I have kept turbo's out of the picture because then its a different ball game.
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Old 23rd April 2010, 01:03   #9
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Quote:
Its definitely possible but the bhp and torque curves might make the engine intractable. Your question was based on probably specific rpm's which is easy to do but to make the curves acceptable is the hard part. The engine can be tuned to make more torque or bhp at specific rpm's but to spread it out over a usable power band is the hair splitting stuff.

If you have driven a GTX/S10 you will know what I mean. The engine can be easily tuned by the factory to achieve 120hp but that would mean sacrificing driveabilty in the lower rpm's. Fiat compromised on peak bhp/torque so as to give us usable torque spread right from 1200rpm to 4250rpm with a relatively flat torque curve.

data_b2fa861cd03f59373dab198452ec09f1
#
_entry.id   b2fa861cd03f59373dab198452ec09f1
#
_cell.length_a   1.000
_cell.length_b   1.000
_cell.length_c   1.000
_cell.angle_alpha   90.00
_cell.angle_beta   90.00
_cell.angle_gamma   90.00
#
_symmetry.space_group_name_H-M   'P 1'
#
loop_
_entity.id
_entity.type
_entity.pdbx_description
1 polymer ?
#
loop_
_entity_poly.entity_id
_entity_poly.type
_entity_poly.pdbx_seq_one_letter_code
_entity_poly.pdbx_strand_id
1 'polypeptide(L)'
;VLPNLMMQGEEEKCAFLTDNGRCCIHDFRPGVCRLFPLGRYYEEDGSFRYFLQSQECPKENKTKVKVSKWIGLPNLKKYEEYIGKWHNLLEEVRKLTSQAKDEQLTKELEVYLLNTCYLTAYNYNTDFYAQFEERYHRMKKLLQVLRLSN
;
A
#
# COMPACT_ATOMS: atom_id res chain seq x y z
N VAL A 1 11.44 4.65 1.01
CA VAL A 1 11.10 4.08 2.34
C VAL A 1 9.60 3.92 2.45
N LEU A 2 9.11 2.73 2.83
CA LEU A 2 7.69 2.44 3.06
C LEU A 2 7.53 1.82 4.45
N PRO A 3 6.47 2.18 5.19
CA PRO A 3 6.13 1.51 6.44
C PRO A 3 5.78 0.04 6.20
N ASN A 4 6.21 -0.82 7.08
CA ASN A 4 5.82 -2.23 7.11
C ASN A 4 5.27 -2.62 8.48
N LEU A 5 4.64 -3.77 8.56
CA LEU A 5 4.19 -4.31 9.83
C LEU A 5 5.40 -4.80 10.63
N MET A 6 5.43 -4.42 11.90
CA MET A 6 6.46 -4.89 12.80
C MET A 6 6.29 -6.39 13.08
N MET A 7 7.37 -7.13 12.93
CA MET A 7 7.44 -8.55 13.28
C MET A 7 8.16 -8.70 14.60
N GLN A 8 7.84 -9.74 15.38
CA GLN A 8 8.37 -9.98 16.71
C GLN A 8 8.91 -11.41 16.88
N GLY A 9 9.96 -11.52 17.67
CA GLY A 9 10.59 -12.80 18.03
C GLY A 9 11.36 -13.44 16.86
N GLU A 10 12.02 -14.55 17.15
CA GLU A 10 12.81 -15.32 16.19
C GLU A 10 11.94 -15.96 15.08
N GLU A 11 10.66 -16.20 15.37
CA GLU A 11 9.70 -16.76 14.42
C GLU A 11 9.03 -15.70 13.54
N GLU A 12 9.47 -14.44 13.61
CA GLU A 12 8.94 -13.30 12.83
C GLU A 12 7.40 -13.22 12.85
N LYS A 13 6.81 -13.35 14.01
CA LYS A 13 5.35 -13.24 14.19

True, an engine with a peaky power/torque cruve can lose a lot in driveability. How an engine achieves its max power/torque is as important as the peak figures themselves.

PS : Do you happen to have the GTX's dyno chart? It would be interesting to compare the dyno graphs of diff engines.

For starters, here's Avinash's OHC graph (at the wheels) - http://www.team-bhp.com/forum/attach...-feb-2010-.png

Shan2nu

Last edited by Shan2nu : 23rd April 2010 at 01:07.
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Old 23rd April 2010, 02:58   #10
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Quote:
Originally Posted by Shan2nu View Post
For starters, here's Avinash's OHC graph (at the wheels) - http://www.team-bhp.com/forum/attach...-feb-2010-.png

Shan2nu